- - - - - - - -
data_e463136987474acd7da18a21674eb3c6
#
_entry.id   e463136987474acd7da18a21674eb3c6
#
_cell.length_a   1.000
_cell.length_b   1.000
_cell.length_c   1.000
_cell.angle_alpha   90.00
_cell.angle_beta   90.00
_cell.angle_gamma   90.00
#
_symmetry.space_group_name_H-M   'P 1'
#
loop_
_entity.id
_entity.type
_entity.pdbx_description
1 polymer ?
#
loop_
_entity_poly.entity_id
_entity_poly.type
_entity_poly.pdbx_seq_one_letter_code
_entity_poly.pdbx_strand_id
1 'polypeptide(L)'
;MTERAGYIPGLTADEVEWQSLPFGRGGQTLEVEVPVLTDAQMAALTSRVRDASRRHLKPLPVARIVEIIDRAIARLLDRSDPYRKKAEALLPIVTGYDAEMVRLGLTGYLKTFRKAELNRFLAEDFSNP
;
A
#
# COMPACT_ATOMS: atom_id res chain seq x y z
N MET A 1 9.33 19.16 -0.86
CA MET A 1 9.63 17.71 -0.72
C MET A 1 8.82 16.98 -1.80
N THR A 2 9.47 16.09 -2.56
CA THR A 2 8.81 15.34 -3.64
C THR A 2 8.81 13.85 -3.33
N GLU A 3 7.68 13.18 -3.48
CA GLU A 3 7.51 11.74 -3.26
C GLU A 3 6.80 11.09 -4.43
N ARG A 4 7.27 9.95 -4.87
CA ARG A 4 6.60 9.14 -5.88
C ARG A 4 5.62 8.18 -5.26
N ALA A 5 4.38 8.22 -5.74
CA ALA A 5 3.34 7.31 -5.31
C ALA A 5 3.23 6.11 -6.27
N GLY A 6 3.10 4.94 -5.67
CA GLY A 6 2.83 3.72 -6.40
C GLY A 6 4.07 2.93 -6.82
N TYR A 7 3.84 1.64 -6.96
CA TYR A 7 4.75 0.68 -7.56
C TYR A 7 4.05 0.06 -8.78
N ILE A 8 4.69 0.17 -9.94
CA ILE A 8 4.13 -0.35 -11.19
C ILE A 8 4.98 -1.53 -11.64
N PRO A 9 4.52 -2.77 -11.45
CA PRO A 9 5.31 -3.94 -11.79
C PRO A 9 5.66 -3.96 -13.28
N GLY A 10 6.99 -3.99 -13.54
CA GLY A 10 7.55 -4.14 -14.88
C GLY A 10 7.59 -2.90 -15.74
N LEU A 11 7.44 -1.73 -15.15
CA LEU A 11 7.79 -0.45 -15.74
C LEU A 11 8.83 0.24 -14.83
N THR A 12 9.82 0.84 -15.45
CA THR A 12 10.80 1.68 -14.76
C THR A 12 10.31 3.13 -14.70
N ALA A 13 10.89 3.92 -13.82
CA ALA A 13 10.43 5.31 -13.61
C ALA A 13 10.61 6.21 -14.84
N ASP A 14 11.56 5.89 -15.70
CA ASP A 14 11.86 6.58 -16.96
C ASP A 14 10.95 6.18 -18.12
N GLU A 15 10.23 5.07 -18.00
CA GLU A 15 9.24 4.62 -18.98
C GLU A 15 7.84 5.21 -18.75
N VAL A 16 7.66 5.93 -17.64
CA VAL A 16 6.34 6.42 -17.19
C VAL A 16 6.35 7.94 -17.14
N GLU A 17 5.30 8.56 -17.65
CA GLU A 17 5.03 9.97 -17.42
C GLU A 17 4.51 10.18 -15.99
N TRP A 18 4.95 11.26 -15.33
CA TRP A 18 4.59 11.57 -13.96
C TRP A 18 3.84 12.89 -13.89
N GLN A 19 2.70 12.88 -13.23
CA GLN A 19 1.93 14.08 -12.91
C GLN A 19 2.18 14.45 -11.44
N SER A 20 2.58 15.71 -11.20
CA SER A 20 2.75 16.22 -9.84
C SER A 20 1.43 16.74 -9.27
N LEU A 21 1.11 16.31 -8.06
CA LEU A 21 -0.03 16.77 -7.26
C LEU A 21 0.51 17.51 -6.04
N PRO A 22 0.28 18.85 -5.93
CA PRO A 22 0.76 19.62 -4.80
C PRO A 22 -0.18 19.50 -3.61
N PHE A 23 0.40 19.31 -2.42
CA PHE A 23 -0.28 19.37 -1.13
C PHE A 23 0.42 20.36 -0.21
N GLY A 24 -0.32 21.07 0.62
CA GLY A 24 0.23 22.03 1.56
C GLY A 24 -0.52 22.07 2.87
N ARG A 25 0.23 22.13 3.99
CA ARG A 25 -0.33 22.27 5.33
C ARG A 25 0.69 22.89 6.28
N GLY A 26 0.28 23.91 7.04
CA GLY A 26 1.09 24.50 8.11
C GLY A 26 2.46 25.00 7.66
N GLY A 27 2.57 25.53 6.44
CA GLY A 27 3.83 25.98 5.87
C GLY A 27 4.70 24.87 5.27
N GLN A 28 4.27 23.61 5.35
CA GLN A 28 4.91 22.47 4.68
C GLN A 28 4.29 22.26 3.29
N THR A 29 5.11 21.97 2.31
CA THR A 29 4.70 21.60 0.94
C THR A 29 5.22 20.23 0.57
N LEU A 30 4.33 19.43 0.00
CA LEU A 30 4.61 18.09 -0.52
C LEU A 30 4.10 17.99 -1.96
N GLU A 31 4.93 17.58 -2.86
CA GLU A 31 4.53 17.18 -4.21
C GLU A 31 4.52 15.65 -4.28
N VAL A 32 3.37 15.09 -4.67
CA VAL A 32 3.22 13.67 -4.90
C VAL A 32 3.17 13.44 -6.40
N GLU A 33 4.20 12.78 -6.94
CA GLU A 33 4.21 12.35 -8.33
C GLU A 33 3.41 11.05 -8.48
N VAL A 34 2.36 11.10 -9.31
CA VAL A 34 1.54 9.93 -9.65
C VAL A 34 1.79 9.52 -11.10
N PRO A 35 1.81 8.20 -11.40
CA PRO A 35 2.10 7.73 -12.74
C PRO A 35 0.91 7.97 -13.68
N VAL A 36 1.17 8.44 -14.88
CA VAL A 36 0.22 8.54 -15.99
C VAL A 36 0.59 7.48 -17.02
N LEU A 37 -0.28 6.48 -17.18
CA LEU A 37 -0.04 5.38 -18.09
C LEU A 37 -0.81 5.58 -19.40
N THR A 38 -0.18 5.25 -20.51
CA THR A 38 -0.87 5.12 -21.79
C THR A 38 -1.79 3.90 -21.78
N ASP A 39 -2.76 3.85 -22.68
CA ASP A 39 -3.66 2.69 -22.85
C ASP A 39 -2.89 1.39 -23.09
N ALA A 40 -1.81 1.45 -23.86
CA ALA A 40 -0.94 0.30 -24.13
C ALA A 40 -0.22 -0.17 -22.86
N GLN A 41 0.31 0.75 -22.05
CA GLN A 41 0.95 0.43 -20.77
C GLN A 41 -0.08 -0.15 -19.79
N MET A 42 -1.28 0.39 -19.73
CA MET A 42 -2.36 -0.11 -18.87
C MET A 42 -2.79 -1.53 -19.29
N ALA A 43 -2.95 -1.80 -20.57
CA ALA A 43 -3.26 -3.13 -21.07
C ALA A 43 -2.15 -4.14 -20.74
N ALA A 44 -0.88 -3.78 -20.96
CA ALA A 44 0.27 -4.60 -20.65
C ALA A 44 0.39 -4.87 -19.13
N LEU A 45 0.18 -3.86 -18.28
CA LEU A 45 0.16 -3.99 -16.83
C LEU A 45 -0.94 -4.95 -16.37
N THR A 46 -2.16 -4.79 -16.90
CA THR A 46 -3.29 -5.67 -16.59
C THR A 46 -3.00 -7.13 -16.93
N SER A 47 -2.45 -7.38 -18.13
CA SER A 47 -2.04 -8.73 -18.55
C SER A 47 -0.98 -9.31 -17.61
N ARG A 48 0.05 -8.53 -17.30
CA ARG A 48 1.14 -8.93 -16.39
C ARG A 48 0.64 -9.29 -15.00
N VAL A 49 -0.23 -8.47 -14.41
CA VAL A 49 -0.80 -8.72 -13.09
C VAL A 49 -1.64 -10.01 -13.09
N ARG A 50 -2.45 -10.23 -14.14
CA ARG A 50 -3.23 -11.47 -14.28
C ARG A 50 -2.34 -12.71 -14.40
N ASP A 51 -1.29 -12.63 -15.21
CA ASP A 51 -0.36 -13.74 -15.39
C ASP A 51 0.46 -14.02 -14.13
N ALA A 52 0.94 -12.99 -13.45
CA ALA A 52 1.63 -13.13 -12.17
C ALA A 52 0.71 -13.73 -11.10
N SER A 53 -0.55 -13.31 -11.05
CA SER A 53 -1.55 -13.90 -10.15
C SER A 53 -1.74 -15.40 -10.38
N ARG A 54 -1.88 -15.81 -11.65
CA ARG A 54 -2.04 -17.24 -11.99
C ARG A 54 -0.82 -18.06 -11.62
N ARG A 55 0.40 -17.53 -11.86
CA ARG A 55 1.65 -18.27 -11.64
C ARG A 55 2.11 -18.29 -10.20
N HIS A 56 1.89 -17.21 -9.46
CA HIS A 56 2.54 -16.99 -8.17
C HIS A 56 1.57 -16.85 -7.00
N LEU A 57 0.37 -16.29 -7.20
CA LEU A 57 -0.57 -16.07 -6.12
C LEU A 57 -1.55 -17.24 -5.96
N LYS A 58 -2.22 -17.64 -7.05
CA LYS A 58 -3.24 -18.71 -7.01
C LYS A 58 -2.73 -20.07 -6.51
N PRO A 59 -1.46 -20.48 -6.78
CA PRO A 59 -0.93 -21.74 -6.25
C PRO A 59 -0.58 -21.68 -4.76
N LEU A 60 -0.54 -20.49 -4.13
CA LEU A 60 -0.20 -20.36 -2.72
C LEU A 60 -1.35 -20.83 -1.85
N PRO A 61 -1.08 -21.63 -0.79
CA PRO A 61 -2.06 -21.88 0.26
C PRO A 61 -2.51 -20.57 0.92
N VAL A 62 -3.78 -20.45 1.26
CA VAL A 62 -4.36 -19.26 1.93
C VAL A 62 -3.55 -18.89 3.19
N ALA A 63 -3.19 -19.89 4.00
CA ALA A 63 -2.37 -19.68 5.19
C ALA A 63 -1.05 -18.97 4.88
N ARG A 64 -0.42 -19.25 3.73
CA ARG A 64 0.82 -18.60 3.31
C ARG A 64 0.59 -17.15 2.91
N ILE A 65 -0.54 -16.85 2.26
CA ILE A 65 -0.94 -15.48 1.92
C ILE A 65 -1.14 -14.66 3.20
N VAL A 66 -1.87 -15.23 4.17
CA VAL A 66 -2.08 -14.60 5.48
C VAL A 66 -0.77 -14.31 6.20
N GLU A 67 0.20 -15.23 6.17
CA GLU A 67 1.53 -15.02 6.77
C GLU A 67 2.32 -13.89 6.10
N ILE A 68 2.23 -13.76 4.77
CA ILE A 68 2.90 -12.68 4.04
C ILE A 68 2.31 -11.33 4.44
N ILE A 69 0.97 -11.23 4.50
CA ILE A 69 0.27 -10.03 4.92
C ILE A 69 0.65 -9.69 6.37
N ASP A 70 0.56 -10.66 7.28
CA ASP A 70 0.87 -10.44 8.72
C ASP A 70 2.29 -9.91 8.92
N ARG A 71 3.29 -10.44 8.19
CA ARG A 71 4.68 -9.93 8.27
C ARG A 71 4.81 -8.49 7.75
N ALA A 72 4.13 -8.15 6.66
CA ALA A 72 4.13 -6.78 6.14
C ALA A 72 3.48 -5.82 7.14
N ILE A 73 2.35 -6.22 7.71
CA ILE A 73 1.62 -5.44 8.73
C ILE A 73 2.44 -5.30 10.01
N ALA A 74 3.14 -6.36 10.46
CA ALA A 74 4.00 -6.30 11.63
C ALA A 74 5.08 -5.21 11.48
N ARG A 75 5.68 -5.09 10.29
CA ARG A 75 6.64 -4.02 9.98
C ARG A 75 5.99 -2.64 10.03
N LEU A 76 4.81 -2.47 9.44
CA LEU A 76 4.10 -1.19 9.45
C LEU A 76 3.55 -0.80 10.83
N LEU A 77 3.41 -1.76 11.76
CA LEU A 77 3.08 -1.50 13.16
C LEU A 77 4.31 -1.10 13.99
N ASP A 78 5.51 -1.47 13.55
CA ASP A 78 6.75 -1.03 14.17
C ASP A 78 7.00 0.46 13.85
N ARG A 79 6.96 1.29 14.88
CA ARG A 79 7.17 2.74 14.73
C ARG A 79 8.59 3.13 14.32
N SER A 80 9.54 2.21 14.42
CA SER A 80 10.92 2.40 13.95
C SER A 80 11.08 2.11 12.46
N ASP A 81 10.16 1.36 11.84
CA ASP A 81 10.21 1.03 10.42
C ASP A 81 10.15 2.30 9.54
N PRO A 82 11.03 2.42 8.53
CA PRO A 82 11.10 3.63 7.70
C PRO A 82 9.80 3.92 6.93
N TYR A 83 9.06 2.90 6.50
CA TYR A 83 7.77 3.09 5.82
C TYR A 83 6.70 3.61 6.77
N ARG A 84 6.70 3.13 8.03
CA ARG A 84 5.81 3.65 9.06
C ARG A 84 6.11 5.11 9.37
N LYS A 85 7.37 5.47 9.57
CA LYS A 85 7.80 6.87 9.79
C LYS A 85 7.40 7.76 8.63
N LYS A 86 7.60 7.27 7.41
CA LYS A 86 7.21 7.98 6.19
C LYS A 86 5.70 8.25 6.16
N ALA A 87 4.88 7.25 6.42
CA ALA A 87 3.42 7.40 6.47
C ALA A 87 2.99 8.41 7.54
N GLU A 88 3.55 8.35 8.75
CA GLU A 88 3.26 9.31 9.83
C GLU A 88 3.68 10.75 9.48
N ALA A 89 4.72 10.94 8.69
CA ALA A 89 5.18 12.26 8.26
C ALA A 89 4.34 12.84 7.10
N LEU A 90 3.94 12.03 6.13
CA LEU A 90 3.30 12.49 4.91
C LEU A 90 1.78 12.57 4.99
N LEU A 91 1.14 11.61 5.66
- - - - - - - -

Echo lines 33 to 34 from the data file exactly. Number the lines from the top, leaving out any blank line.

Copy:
C MET A 1 8.82 16.98 -1.80
N THR A 2 9.47 16.09 -2.56